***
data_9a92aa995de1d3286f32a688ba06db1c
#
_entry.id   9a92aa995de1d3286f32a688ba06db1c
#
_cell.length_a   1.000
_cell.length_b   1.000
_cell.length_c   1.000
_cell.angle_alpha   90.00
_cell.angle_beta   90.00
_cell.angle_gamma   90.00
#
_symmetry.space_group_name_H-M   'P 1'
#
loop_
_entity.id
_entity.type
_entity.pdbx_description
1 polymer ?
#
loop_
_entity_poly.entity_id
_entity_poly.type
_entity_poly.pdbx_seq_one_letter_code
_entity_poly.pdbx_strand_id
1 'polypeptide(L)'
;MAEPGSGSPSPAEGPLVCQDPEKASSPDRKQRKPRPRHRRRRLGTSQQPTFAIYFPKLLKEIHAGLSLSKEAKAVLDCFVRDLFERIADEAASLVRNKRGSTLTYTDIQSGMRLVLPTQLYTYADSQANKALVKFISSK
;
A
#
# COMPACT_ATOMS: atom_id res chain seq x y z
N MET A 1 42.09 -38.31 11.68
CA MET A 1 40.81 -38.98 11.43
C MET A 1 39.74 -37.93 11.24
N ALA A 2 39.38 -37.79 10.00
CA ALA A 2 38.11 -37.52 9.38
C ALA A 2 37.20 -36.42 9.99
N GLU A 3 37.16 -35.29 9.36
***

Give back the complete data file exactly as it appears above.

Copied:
data_9a92aa995de1d3286f32a688ba06db1c
#
_entry.id   9a92aa995de1d3286f32a688ba06db1c
#
_cell.length_a   1.000
_cell.length_b   1.000
_cell.length_c   1.000
_cell.angle_alpha   90.00
_cell.angle_beta   90.00
_cell.angle_gamma   90.00
#
_symmetry.space_group_name_H-M   'P 1'
#
loop_
_entity.id
_entity.type
_entity.pdbx_description
1 polymer ?
#
loop_
_entity_poly.entity_id
_entity_poly.type
_entity_poly.pdbx_seq_one_letter_code
_entity_poly.pdbx_strand_id
1 'polypeptide(L)'
;MAEPGSGSPSPAEGPLVCQDPEKASSPDRKQRKPRPRHRRRRLGTSQQPTFAIYFPKLLKEIHAGLSLSKEAKAVLDCFVRDLFERIADEAASLVRNKRGSTLTYTDIQSGMRLVLPTQLYTYADSQANKALVKFISSK
;
A
#
# COMPACT_ATOMS: atom_id res chain seq x y z
N MET A 1 42.09 -38.31 11.68
CA MET A 1 40.81 -38.98 11.43
C MET A 1 39.74 -37.93 11.24
N ALA A 2 39.38 -37.79 10.00
CA ALA A 2 38.11 -37.52 9.38
C ALA A 2 37.20 -36.42 9.99
N GLU A 3 37.16 -35.29 9.36